When Kornbluh's book came out, Kissinger and Rogers attempted to get Foreign Affairs to run an article by Mark Falcoff of the American Enterprise Institute minimizing Kissinger's role in the events in Chile. Foreign Affairs rejected the article. According to Maxwell, Hoge found it "too narrow a defense of Kissinger," and then asked Maxwell to write a review. (Falcoff's rejected article was subsequently published in Commentary as "Kissinger & Chile: The Myth That Will Not Die.") Maxwell points out several places in which Falcoff misquoted documents in ways favorable to Kissinger, for example changing a remark of Kissinger's, talking to Nixon on the phone about the coup, from "Well we didn't – as you know – our hand doesn’t show on this one though," to simply "We didn't do it." [Maxwell, 2004, 5]
Maxwell argues that Foreign Affairs has attempted to whitewash even the nature of the historical controversy: "In his editorial response Hoge claims that Kissinger's and Rogers' unhappiness was prompted by the 'damaging implication' in my review that 'Rogers and Secretary of State Henry Kissinger had contributed to the creation of a permissive environment for political violence by the Chilean government under Augusto Pinochet.' This was not the issue at the center of the controversy. In fact, I can think of very few objective historians who would dissent from such an overall assessment." He points out that this conclusion was reached as early as the Church Committee in the 1970s and that even a "heavily hedged" 2000 report from the CIA states, "Although the CIA did not instigate the coup that ended Allende's government on 11 September 1973, it was aware of the plotting by the military, had ongoing intelligence collection relationships with some plotters and – because the CIA did not discourage the takeover and had sought to instigate a coup in 1970 – probably appeared to condone it." [Maxwell, 2004, 17]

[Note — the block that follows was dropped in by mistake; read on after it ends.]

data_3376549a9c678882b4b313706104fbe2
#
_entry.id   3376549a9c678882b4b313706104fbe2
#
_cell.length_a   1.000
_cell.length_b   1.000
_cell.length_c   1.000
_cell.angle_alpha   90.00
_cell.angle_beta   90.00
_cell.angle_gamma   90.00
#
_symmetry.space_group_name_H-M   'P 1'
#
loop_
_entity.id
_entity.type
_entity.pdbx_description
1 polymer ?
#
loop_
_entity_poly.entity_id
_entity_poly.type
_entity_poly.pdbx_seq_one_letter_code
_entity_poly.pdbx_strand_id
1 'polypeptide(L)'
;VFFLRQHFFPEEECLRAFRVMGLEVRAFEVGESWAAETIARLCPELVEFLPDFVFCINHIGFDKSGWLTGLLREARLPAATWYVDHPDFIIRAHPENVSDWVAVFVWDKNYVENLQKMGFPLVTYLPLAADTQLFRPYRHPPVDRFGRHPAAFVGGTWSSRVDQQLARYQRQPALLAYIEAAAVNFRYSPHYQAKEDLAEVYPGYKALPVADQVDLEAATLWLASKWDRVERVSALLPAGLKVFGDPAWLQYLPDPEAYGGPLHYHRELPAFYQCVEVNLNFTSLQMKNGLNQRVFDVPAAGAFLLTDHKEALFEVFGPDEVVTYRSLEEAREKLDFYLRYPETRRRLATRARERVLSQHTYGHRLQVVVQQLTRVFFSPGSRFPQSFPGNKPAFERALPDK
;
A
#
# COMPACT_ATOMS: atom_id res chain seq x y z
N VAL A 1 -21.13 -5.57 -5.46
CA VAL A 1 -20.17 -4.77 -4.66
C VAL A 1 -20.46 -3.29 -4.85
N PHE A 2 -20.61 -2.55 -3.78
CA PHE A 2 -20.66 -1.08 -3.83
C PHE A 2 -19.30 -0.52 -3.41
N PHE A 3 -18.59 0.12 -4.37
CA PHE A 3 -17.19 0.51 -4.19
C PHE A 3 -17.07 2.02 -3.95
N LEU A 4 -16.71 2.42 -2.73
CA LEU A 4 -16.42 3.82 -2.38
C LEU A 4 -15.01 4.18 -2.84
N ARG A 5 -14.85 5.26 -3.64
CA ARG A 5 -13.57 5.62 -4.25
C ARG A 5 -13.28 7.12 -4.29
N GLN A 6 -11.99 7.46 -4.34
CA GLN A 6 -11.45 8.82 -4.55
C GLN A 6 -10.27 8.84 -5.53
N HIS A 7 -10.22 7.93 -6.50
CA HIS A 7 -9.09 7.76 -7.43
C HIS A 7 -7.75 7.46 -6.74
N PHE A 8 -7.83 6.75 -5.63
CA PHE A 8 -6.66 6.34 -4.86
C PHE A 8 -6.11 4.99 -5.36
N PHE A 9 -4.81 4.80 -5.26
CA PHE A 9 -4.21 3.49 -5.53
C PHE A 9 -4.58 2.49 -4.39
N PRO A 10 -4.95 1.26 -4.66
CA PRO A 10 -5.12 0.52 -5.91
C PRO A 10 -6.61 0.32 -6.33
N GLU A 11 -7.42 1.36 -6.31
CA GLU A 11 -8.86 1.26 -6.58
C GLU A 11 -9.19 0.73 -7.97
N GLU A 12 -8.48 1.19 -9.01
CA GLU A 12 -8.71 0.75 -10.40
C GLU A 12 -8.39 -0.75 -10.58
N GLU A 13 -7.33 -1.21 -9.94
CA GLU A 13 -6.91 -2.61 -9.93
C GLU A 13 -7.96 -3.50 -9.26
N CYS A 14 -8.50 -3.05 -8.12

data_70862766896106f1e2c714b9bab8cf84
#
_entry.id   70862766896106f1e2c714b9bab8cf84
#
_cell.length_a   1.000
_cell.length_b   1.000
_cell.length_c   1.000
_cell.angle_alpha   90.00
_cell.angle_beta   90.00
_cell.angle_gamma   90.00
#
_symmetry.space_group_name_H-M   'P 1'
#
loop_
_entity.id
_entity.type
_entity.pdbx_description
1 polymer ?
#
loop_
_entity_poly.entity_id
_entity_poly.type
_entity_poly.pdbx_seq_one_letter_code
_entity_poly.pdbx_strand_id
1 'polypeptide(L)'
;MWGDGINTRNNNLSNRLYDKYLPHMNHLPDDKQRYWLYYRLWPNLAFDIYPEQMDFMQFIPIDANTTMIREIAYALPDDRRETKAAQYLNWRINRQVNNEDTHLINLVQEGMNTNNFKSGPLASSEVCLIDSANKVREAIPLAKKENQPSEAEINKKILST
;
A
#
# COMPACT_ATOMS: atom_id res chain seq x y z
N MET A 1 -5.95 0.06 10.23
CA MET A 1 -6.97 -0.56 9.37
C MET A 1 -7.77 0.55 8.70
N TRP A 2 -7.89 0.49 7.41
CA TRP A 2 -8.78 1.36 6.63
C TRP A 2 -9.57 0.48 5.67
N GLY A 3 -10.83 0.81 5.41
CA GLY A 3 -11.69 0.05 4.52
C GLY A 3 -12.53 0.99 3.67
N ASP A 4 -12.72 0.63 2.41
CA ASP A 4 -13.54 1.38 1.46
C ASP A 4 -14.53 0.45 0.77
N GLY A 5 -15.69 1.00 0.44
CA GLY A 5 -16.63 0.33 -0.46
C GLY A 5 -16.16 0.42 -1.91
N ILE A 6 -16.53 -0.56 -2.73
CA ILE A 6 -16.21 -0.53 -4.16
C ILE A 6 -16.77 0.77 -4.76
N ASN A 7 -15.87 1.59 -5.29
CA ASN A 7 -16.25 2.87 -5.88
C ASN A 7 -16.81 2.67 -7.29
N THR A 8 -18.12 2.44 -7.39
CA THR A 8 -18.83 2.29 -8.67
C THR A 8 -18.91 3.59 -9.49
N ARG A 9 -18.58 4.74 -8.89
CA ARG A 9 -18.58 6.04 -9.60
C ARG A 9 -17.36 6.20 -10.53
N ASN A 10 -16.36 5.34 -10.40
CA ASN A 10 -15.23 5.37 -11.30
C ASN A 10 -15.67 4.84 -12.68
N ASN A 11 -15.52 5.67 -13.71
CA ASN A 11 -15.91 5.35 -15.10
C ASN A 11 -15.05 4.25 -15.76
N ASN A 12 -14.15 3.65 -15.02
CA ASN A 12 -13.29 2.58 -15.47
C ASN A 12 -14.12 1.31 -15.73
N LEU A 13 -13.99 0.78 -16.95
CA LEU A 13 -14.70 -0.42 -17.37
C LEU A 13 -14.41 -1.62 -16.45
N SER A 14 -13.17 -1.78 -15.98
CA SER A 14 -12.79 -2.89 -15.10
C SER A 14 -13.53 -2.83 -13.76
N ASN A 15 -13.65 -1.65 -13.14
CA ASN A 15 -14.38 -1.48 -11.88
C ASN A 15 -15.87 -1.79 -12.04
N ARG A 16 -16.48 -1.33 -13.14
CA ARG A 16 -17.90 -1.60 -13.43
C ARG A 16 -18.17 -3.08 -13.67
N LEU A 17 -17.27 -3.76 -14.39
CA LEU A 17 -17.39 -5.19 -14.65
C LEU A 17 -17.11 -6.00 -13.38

Paramount among the specific matters at issue: Maxwell points out that U.S. policymakers were aware not only of Operation Condor in general, but in particular "...that a Chilean assassination team had been planning to enter the United States." A month before the Letelier assassination, Kissinger ordered "... that the Latin American rulers involved be informed that the 'assassination of subversives, politicians and prominent figures both within the national borders of certain Southern Cone countries and abroad ... would create a most serious moral and political problem.'" Maxwell wrote in his review of Kornbluh's book, "This demarche was apparently not delivered: the U.S. embassy in Santiago demurred on the ground that to deliver such a strong rebuke would upset the dictator," and that on September 20, 1976, the day before Letelier and his assistant Ronni Moffitt were killed, "the State Department instructed the ambassadors 'to take no further action' with regard to the Condor scheme." [Maxwell, 2004, 18]